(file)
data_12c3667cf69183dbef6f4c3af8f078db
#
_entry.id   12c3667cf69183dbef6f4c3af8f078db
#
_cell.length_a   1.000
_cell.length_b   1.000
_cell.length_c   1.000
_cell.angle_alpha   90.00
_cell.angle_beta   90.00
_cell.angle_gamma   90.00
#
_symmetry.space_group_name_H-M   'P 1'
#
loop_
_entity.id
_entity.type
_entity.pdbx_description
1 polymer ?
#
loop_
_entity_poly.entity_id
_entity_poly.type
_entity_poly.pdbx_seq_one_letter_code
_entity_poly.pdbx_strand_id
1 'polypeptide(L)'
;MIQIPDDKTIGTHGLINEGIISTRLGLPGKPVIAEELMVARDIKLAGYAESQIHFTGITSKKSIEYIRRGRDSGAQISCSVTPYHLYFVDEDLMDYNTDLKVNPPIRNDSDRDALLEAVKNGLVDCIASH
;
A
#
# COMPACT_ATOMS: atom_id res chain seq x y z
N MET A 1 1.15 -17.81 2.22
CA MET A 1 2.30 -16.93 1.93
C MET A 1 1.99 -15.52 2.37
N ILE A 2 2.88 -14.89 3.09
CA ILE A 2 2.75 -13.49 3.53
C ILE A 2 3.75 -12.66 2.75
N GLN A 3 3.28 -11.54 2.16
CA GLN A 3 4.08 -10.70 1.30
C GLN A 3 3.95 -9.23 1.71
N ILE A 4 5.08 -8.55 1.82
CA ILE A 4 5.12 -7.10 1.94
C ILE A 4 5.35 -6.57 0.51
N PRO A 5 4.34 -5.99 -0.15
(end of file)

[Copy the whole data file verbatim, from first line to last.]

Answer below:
data_12c3667cf69183dbef6f4c3af8f078db
#
_entry.id   12c3667cf69183dbef6f4c3af8f078db
#
_cell.length_a   1.000
_cell.length_b   1.000
_cell.length_c   1.000
_cell.angle_alpha   90.00
_cell.angle_beta   90.00
_cell.angle_gamma   90.00
#
_symmetry.space_group_name_H-M   'P 1'
#
loop_
_entity.id
_entity.type
_entity.pdbx_description
1 polymer ?
#
loop_
_entity_poly.entity_id
_entity_poly.type
_entity_poly.pdbx_seq_one_letter_code
_entity_poly.pdbx_strand_id
1 'polypeptide(L)'
;MIQIPDDKTIGTHGLINEGIISTRLGLPGKPVIAEELMVARDIKLAGYAESQIHFTGITSKKSIEYIRRGRDSGAQISCSVTPYHLYFVDEDLMDYNTDLKVNPPIRNDSDRDALLEAVKNGLVDCIASH
;
A
#
# COMPACT_ATOMS: atom_id res chain seq x y z
N MET A 1 1.15 -17.81 2.22
CA MET A 1 2.30 -16.93 1.93
C MET A 1 1.99 -15.52 2.37
N ILE A 2 2.88 -14.89 3.09
CA ILE A 2 2.75 -13.49 3.53
C ILE A 2 3.75 -12.66 2.75
N GLN A 3 3.28 -11.54 2.16
CA GLN A 3 4.08 -10.70 1.30
C GLN A 3 3.95 -9.23 1.71
N ILE A 4 5.08 -8.55 1.82
CA ILE A 4 5.12 -7.10 1.94
C ILE A 4 5.35 -6.57 0.51
N PRO A 5 4.34 -5.99 -0.15